James Holmes

A Cold War Solution for the South China Sea?

Could the 1972 U.S.-Soviet Incidents at Sea (INCSEA) Agreement be a model to reduce tensions?

My alma mater, the Fletcher School of Law and Diplomacy, will probably revoke my degree, but…I doubt diplomatic negotiations toward a South China Sea code of conduct will pay off. ASEAN members have long sought to broker such a compact, only to be foiled by Chinese temporizing. Proponents seem to believe a code of conduct would eliminate incidents such as the recent standoff at Scarborough Shoal, when Chinese and Philippine vessels faced off for weeks over sovereignty over the atoll and adjoining waters.

This confuses tactical measures taken to ease tensions on the high seas with the resolution of political disputes that verge on insoluble. It bespeaks wishful thinking.

Officials and pundits seem to pattern their advocacy of such an accord on the 1972 U.S.-Soviet Incidents at Sea (INCSEA) Agreement. And to be sure, INCSEA was a code of conduct regulating the actions of U.S. and Soviet assets in international waters and skies. It prescribed certain actions American and Soviet seamen and airmen should take, or avoid taking, when they found themselves in close proximity in the global commons. Close encounters were commonplace in light of the cat-and-mouse games the two navies played during the late Cold War. Refraining from actions that could be construed as attackson the other fleet’s ships and warplanes, or that otherwise placed them in jeopardy, was central to the INCSEA philosophy.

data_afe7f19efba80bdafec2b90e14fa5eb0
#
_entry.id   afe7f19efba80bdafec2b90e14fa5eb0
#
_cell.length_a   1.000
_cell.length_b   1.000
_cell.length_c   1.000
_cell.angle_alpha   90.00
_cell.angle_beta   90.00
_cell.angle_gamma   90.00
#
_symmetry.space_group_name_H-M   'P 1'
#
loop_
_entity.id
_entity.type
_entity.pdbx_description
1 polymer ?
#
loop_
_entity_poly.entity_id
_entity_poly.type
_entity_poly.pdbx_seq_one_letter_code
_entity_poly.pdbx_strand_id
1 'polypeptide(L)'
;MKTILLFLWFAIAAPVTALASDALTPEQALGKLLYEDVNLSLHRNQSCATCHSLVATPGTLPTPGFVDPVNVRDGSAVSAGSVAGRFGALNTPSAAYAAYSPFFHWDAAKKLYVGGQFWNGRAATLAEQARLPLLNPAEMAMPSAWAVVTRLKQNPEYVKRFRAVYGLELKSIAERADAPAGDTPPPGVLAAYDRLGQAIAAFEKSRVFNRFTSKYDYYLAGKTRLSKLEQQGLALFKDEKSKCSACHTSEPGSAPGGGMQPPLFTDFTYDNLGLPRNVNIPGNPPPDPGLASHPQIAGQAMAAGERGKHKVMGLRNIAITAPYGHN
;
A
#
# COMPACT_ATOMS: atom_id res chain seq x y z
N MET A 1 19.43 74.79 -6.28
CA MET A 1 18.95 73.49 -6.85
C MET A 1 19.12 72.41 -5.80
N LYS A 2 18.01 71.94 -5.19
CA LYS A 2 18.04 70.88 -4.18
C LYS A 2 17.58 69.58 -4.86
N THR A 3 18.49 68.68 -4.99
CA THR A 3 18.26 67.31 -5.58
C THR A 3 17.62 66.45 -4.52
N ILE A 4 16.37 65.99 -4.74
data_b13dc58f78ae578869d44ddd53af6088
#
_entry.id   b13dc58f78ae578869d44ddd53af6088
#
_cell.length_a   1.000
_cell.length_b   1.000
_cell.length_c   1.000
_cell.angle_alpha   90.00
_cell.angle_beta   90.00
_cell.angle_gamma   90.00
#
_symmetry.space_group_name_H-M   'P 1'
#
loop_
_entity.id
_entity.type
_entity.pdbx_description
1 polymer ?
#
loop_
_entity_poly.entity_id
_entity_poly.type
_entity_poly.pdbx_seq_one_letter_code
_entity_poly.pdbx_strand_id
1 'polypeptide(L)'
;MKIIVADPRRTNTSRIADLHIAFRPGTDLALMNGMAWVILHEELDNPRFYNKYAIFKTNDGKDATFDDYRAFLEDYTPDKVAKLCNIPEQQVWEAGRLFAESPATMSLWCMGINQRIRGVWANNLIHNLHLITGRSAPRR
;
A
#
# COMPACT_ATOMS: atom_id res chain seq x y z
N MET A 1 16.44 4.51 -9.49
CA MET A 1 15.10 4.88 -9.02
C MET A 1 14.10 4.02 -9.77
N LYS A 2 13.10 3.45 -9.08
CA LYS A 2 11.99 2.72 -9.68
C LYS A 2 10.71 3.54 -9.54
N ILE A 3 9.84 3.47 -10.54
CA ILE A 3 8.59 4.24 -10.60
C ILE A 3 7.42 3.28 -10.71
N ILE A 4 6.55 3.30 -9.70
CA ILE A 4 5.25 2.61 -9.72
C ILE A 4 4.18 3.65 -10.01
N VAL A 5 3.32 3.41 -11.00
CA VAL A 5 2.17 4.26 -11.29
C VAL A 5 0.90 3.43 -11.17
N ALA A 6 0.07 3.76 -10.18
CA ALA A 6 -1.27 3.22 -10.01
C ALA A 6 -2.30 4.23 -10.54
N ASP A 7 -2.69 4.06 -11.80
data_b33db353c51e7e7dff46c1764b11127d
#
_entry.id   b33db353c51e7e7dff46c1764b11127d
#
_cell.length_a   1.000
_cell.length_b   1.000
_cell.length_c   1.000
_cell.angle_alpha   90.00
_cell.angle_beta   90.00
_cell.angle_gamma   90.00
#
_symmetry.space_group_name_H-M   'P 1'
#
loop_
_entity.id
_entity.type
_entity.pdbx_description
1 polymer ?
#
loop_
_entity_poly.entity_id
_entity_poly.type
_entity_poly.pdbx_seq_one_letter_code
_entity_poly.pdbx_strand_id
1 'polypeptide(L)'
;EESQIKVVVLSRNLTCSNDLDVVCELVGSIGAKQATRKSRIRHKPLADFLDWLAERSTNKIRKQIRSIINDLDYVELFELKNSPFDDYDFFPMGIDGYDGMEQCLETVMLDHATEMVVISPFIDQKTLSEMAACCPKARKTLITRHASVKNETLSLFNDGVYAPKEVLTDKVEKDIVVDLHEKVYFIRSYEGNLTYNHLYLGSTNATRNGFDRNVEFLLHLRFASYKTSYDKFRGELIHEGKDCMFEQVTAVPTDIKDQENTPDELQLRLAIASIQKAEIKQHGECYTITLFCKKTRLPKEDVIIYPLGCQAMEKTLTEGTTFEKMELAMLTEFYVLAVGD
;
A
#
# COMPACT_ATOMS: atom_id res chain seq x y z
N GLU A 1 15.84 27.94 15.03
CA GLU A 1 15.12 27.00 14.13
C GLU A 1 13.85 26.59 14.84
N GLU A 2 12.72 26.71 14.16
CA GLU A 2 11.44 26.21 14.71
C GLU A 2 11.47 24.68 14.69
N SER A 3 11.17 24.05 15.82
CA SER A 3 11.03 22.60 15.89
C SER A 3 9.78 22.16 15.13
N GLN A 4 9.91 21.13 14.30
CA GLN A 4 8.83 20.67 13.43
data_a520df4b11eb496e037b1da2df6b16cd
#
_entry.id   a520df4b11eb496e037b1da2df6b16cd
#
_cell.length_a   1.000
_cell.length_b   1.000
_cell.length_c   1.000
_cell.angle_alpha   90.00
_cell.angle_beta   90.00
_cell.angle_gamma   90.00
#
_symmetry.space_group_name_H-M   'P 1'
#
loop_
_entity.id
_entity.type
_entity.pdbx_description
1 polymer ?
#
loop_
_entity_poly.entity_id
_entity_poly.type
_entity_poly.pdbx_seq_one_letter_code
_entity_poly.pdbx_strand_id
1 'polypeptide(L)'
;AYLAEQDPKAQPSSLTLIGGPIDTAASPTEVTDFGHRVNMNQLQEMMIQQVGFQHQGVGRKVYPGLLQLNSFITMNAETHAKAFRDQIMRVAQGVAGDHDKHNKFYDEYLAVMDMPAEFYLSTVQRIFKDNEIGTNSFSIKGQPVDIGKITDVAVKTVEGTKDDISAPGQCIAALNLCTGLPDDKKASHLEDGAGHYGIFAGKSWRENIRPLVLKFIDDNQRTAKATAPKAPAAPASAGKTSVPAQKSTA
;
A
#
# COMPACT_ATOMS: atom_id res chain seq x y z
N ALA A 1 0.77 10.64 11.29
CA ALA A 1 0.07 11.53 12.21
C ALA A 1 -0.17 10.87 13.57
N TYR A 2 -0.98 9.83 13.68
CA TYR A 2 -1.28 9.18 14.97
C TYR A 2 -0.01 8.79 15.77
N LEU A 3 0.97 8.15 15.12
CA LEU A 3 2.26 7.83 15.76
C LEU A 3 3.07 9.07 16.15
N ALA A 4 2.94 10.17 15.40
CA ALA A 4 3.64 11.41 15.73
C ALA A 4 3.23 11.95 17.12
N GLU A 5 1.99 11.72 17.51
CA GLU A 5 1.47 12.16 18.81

INCSEA helped reduce the chances of accidental crises or armed conflicts that might ensue should ships or aircraft collide, weapons be flourished, or tempers flare. That was no small thing. But the agreement’s framers entertained few illusions about its capacity to bring about political concord. Again, it was tactical in nature. Neither the United States nor the Soviet Union relinquished its prerogatives in the maritime domain because of INCSEA. Does anyone really believe that Beijing, which assigns its territorial claims in the South China Sea inordinate value, will sign away those claims to quell tensions it has deliberately stoked? Color me skeptical.